Andrew Comben - my cultural life

PUBLISHED: 00:00 22 July 2020

Andrew Comben (c) Carlotta Luke

Andrew Comben (c) Carlotta Luke

© 2019 Carlotta Luke

Andrew Comben is chief executive of Brighton Dome and Brighton Festival, which he joined in 2008 from the Wigmore Hall

What I’m watching

The Netflix series Unorthodox [about a young woman who leaves the Hasidic community in Williamsburg, Brooklyn]. I love its internationalism, the play between Yiddish, English and German, and the fact it feels like a real love song to Berlin, a city I love.

The music that’s got me through hard times

Mahler’s Rückert-Lieder. There is a song called Ich bin der Welt abhanden gekommen – I am lost to the world, alone in my own heaven, in my life and in my song – which was the first song I thought about when we went into lockdown.

The last film I watched

The Beginning of the And, a completely beautiful short film by Ali Smith and Sarah Wood which was part of Hay Festival Online. The film is 20-odd minutes long and it’s a meditation on our way of life in lockdown.

My favourite film of all time

It is impossible to choose, but the one that came first to mind was Lion. That’s a really personal one – we are adoptive parents and it is the first film I have seen that deals with adoption in a really truthful and complex way, and is prepared to, on the one hand, hold birth families and someone’s roots as incredibly important and central to identity, and, on the other hand, respect the adoptive parents’ ability to supply love. I do come back to that film in my head quite a lot. But I suppose for pure escapism, Singin’ in the Rain is one I hold a candle for.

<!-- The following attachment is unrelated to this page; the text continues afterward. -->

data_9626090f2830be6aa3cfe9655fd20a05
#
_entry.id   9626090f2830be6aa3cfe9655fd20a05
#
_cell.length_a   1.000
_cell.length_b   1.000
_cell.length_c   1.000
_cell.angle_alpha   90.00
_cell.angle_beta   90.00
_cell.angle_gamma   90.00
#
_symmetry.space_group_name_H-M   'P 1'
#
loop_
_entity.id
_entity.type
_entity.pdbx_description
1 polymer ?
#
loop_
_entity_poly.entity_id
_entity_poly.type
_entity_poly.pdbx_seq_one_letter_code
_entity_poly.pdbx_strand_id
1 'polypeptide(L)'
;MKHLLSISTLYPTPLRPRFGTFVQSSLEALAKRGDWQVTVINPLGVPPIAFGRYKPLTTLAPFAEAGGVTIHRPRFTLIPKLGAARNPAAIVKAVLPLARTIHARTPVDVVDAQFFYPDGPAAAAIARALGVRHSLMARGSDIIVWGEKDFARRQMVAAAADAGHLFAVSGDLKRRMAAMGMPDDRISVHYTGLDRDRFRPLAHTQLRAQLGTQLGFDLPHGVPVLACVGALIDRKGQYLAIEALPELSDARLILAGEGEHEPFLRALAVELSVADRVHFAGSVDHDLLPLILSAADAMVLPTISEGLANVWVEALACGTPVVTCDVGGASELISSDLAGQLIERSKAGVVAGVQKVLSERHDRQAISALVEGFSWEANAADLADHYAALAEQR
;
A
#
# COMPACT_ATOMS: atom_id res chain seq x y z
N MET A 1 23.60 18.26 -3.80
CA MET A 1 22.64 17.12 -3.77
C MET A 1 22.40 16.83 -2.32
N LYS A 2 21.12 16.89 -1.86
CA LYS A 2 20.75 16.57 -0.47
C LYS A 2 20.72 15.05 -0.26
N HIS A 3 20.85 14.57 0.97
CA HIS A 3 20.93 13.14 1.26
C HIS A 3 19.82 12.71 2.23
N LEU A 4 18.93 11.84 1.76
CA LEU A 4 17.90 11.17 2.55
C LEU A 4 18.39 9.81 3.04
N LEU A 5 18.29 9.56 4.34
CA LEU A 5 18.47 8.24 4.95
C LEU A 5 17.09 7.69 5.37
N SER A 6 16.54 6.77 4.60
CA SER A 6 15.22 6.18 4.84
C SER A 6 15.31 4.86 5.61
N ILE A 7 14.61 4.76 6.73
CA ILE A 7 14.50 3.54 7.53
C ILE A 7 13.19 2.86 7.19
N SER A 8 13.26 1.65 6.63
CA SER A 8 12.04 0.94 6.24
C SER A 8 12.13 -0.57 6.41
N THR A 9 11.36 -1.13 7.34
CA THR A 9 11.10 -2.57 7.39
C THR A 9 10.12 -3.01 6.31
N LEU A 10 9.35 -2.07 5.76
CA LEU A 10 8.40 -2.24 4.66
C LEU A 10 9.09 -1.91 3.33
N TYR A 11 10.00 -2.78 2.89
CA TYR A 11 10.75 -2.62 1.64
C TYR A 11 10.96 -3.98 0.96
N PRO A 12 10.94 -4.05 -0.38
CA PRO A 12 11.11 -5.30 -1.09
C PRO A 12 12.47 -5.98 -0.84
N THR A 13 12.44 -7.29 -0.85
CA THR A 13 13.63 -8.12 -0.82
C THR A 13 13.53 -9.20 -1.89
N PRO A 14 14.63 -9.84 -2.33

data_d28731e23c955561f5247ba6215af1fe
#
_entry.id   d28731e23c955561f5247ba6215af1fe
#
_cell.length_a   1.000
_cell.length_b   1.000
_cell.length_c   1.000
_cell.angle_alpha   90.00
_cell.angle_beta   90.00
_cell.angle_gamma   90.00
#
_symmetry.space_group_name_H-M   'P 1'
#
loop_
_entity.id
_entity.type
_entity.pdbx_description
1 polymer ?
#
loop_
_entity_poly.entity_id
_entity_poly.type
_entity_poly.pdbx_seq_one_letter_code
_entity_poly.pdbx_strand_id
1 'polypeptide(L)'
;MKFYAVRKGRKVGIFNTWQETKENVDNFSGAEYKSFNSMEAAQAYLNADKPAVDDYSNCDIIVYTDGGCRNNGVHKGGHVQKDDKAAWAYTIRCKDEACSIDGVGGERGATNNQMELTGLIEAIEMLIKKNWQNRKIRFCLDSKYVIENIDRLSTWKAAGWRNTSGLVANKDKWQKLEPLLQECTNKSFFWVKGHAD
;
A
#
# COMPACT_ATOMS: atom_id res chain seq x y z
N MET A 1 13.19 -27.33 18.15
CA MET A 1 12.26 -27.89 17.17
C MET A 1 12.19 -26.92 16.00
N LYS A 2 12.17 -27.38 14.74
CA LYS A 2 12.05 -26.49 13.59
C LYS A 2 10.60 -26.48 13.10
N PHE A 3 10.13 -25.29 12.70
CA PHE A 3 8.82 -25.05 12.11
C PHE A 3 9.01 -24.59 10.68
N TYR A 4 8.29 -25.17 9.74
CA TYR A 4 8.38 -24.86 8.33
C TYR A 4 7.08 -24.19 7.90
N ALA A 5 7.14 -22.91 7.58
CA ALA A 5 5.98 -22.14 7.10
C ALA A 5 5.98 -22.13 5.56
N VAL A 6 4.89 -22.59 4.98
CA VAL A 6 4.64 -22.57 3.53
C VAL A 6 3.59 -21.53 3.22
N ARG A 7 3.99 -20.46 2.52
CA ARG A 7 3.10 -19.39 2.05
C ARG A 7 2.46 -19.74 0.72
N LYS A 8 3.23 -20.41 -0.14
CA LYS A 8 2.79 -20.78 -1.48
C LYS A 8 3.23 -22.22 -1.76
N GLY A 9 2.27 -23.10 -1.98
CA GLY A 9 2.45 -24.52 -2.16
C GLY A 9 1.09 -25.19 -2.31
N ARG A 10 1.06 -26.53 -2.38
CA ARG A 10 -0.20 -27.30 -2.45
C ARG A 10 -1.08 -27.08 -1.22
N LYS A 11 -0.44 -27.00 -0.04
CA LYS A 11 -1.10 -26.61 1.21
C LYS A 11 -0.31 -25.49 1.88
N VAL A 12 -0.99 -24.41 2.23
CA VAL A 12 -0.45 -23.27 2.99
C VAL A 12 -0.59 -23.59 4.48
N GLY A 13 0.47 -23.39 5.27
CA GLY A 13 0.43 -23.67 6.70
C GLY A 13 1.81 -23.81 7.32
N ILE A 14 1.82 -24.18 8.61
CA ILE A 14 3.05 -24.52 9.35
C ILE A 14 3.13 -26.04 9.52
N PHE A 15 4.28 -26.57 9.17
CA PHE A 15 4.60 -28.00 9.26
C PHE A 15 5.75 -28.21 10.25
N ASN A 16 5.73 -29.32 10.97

My favourite radio station/podcast

Radio 3 – and more so now than ever. That’s a real joy, having a chance to listen more. My guilty pleasure is Fortunately, Fi Glover and Jane Garvey’s podcast, which is just hysterical.

My favourite experience in a theatre

I suppose the thing that really started it all off for me was when I was singing as part of Australian Opera as a kid in the children’s chorus and then later as a soloist. Standing in the wings of some great opera performances and listening to the likes of Yvonne Kenny, Margaret Haggart and Donald Shanks, great Australian singers of that generation, I knew then this was what I wanted to do.

The book I’m most likely to lend to a friend

Maaza Mengiste’s The Shadow King is an amazing book about Ethiopia in 1935 that Lemn [Sissay, 2020/2021 guest director] recommended. I would also recommend Samantha Power’s book, The Education of an Idealist. Both books are about brilliant female leaders and that’s interesting at the moment, as we all look around the world at which countries are doing well in managing the crisis. It seems the likes of Jacinda Ardern or Angela Merkel are some way ahead of some of our leaders. Maybe there’s a lesson there for us.

My favourite local arts organisation/venue

Of course I have to say Brighton Dome and Brighton Festival. What I love about both is the way they point to an incredibly rich arts and cultural scene in this place. It’s a network of partnerships that make both of those things possible, whether that’s between Charleston and Brighton Festival or The Old Market’s work with Brighton Dome, there’s an intricately woven network of organisations and independent artists. I’m more aware than ever at this moment how incredibly vulnerable that is, but also how supported it is by our local community.

Help for local arts

Brighton Dome and Brighton Festival’s income has decreased by around 70 per cent due to the cancellation of many events, particularly during the festival month of May. If you wish to make a donation to support the charity’s work, visit: 
brightondome.org/support_us/donate

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